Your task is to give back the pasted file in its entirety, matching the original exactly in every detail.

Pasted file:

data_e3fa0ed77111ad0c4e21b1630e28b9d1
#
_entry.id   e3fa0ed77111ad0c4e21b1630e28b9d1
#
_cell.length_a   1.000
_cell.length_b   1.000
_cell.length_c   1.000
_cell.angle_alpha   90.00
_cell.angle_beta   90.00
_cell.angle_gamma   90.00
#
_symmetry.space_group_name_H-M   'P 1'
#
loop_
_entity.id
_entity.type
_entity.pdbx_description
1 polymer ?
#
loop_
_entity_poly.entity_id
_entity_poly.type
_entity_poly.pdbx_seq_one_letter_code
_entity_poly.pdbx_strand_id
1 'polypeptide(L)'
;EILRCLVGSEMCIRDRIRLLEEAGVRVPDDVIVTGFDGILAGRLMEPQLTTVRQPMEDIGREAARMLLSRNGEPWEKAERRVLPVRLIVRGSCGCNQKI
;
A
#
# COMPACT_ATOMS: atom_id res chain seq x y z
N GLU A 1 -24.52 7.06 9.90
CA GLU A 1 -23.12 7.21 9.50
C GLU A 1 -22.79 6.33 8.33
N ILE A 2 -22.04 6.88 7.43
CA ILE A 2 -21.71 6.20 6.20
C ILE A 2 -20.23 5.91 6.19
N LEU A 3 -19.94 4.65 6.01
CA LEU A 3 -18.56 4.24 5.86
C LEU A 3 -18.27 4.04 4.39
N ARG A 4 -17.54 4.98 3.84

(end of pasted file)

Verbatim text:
data_e3fa0ed77111ad0c4e21b1630e28b9d1
#
_entry.id   e3fa0ed77111ad0c4e21b1630e28b9d1
#
_cell.length_a   1.000
_cell.length_b   1.000
_cell.length_c   1.000
_cell.angle_alpha   90.00
_cell.angle_beta   90.00
_cell.angle_gamma   90.00
#
_symmetry.space_group_name_H-M   'P 1'
#
loop_
_entity.id
_entity.type
_entity.pdbx_description
1 polymer ?
#
loop_
_entity_poly.entity_id
_entity_poly.type
_entity_poly.pdbx_seq_one_letter_code
_entity_poly.pdbx_strand_id
1 'polypeptide(L)'
;EILRCLVGSEMCIRDRIRLLEEAGVRVPDDVIVTGFDGILAGRLMEPQLTTVRQPMEDIGREAARMLLSRNGEPWEKAERRVLPVRLIVRGSCGCNQKI
;
A
#
# COMPACT_ATOMS: atom_id res chain seq x y z
N GLU A 1 -24.52 7.06 9.90
CA GLU A 1 -23.12 7.21 9.50
C GLU A 1 -22.79 6.33 8.33
N ILE A 2 -22.04 6.88 7.43
CA ILE A 2 -21.71 6.20 6.20
C ILE A 2 -20.23 5.91 6.19
N LEU A 3 -19.94 4.65 6.01
CA LEU A 3 -18.56 4.24 5.86
C LEU A 3 -18.27 4.04 4.39
N ARG A 4 -17.54 4.98 3.84